NATIONAL ELECTION 2017
On October 10, 2017, Liberia held its general elections, with former footballer George Weah winning 38.4 percent of the vote and incumbent Joseph Boakai winning 28.8 percent. With neither reaching an outright majority of the vote (over 50 percent), a run-off election was held on December 26, 2017 between the two candidates. George Weah was pronounced the winner on December 28, 2017 by the Electoral Commission, with 61.5 percent of the votes.
Although the Presidential and Parliamentary elections were transparent, largely peaceful, and competitive, Liberian women continued to face significant barriers to contesting and winning elected office. For the presidential election, there were 20 registered candidates, only one of which was a woman. However, six women ran for vice president out of twenty total candidates. For the House of Representatives, 983 candidates, of which 156 were women (16 percent), contested 73 seats.
To help safeguard the integrity of the electoral process, the National Democratic Institute (NDI) fielded a comprehensive international observation mission (IOM), and also provided technical and financial support to the Elections Coordinating Committee (ECC). The ECC is a nonpartisan network of civil society organizations that monitors, documents, and reports on election issues to promote transparency and accountability in Liberia and strengthen the democratic process. The ECC was formally established in 2011 jointly with the following member organizations: the Institute for Research and Democratic Development, Actions for Genuine Democratic Alternatives, the National Youth Movement for Transparent Elections, the Center for Media Studies and Peace Building, and the West Africa Network for Peace Building.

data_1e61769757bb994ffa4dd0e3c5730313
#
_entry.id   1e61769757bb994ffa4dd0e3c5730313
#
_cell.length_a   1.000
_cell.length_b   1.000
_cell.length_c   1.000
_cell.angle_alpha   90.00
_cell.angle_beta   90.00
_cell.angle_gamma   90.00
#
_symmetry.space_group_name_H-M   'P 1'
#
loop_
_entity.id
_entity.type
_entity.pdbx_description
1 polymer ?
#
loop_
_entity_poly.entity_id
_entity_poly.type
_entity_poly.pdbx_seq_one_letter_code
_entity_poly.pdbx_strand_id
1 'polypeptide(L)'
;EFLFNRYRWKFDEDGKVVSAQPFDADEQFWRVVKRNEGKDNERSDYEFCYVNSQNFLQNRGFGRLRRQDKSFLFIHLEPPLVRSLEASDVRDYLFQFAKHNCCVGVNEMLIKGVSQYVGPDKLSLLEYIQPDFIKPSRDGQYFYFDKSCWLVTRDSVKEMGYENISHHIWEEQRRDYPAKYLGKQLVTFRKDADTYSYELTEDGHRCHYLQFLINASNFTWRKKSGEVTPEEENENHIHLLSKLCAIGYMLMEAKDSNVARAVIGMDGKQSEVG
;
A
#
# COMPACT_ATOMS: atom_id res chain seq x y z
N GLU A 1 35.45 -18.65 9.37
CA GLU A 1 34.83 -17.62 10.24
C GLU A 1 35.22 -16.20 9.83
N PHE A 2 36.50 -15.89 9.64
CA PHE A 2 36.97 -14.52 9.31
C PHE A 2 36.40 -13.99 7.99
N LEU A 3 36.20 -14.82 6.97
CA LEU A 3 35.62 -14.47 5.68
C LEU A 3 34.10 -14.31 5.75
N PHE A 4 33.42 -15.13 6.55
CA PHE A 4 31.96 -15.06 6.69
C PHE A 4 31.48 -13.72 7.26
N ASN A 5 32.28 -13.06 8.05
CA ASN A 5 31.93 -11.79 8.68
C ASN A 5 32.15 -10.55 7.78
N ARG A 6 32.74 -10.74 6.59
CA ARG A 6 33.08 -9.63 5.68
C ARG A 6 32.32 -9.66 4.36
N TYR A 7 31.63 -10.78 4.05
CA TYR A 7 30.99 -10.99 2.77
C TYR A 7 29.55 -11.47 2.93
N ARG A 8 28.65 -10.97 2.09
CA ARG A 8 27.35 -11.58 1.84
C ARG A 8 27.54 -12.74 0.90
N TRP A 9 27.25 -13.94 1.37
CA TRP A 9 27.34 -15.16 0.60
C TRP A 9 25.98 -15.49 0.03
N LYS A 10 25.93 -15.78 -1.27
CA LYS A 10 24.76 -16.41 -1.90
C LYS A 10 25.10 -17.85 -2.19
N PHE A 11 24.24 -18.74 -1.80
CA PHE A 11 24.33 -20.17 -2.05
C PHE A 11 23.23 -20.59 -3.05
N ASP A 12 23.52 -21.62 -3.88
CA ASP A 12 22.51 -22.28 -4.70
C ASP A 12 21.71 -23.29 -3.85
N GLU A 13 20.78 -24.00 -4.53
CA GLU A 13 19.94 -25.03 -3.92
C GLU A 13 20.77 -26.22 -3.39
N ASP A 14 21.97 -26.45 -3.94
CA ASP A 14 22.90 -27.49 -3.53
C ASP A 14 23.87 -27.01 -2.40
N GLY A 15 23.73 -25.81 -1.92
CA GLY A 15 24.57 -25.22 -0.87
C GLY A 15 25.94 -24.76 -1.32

As part of the IOM, NDI conducted two pre-election assessment missions comprising political leaders and experts from across the African continent and the world. The first occurred in February of 2017. Within NDI’s published observations and recommendations from the assessment mission, the delegation noted that they found particular barriers facing women who were seeking to register to vote. The delegation heard reports that many women found it difficult to visit registration centers during the opening times for various reasons. For example, female workers reportedly were not always able to receive permission to leave work to register.